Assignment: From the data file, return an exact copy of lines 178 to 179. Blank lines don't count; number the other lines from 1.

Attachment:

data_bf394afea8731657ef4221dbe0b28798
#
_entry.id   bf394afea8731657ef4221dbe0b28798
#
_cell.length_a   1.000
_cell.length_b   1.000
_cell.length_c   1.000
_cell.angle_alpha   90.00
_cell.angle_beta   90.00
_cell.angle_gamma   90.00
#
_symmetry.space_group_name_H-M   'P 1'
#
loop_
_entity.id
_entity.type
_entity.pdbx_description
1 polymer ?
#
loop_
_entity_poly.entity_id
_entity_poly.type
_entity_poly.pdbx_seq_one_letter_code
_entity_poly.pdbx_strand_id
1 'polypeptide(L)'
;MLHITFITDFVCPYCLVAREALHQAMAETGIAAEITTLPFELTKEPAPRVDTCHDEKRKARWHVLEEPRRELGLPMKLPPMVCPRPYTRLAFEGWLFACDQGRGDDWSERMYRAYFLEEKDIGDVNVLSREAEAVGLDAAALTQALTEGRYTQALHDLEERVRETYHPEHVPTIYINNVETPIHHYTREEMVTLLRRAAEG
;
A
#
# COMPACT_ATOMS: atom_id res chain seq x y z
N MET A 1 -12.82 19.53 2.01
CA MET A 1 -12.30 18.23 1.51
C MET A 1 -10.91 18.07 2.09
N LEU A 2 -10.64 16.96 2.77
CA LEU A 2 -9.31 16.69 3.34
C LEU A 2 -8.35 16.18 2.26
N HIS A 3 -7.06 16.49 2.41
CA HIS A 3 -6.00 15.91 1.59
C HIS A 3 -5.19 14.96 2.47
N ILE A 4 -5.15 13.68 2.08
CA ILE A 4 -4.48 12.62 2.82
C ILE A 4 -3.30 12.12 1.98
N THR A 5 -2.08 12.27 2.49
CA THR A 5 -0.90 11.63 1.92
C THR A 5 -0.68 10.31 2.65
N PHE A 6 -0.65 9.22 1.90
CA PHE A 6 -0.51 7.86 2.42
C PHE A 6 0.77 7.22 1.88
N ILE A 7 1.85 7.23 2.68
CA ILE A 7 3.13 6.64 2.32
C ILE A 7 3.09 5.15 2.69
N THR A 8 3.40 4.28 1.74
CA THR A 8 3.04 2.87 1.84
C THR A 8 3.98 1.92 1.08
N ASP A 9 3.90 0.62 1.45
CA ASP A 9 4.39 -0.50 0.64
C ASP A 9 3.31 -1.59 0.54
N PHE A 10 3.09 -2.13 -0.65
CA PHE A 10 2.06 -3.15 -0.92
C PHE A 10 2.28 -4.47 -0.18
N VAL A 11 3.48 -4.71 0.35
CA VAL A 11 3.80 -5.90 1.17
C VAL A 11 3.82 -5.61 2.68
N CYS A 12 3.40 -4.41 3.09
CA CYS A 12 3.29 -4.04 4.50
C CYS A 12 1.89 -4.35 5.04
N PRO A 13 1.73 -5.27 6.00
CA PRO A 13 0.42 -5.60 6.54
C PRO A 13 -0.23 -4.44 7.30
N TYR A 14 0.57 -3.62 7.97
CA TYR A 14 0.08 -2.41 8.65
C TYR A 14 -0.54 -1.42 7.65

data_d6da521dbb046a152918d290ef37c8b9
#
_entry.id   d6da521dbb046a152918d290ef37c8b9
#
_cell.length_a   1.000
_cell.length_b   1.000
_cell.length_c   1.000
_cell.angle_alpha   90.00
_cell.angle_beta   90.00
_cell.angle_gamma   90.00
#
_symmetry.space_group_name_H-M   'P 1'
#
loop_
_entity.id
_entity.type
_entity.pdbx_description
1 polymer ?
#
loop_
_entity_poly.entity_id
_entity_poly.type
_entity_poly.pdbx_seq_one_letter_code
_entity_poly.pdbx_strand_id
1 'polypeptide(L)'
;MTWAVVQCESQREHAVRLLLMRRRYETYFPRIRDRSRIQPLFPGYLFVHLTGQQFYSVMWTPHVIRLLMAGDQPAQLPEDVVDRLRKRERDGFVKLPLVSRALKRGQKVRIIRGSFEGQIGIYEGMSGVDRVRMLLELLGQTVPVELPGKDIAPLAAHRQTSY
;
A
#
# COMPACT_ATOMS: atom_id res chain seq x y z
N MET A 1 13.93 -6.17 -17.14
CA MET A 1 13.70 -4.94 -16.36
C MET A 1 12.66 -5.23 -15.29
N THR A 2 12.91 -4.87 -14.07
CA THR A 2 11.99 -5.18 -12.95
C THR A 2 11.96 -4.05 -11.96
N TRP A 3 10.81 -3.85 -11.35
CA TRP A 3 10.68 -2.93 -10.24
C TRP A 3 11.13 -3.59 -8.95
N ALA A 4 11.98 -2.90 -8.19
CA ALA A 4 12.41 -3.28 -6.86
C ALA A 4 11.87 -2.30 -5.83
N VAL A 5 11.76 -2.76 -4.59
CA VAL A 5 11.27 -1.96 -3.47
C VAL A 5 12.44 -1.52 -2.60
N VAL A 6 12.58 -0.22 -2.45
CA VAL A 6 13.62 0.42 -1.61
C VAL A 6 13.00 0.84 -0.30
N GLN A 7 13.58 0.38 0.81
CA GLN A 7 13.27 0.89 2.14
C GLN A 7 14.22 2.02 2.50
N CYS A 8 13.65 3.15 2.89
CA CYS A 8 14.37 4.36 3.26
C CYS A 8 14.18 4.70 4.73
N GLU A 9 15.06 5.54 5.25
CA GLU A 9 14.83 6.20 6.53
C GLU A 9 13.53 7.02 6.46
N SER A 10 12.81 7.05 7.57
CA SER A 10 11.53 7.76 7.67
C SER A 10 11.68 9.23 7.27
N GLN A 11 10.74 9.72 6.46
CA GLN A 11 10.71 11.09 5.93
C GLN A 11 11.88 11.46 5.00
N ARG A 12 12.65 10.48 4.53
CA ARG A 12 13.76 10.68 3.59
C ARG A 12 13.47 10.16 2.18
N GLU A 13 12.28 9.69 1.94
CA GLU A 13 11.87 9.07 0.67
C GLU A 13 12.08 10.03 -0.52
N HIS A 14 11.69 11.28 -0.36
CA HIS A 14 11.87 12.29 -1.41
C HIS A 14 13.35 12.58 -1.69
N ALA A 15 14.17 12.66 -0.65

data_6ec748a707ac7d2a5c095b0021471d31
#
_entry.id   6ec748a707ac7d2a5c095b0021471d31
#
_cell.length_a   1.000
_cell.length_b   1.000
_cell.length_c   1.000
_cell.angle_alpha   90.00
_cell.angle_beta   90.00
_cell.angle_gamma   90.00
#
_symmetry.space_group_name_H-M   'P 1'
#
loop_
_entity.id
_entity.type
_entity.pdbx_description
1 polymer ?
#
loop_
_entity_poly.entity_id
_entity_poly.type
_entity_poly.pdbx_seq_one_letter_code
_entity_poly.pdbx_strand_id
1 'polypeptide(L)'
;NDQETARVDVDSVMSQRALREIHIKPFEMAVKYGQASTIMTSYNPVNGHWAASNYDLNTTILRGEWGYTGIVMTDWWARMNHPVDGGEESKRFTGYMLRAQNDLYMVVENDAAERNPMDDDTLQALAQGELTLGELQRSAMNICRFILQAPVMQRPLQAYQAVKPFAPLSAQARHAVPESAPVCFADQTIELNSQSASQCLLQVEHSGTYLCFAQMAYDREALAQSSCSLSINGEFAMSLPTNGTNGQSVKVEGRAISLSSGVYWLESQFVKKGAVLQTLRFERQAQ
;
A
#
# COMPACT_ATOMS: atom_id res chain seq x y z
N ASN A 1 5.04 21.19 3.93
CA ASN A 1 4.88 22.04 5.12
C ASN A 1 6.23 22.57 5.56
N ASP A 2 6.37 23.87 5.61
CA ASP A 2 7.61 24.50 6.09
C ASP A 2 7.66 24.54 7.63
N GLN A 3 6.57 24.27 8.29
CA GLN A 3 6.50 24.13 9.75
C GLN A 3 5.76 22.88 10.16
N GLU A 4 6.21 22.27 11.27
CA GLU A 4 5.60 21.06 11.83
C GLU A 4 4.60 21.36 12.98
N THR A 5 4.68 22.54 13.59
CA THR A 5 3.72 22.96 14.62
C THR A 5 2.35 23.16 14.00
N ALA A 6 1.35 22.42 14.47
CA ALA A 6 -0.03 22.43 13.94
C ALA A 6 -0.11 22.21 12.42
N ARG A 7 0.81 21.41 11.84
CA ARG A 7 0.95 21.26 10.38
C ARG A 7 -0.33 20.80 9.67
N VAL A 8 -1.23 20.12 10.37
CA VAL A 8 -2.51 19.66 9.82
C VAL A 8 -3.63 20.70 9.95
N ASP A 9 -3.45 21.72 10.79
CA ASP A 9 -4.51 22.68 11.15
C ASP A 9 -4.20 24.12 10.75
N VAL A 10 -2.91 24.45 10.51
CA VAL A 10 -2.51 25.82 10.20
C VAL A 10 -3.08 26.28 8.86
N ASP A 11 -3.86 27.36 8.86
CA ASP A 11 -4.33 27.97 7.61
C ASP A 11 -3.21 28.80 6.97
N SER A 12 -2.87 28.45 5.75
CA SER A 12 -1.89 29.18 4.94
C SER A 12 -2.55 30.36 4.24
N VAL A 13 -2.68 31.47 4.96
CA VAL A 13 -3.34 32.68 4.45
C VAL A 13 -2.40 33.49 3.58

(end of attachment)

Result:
C ASN A 1 6.23 22.57 5.56
N ASP A 2 6.37 23.87 5.61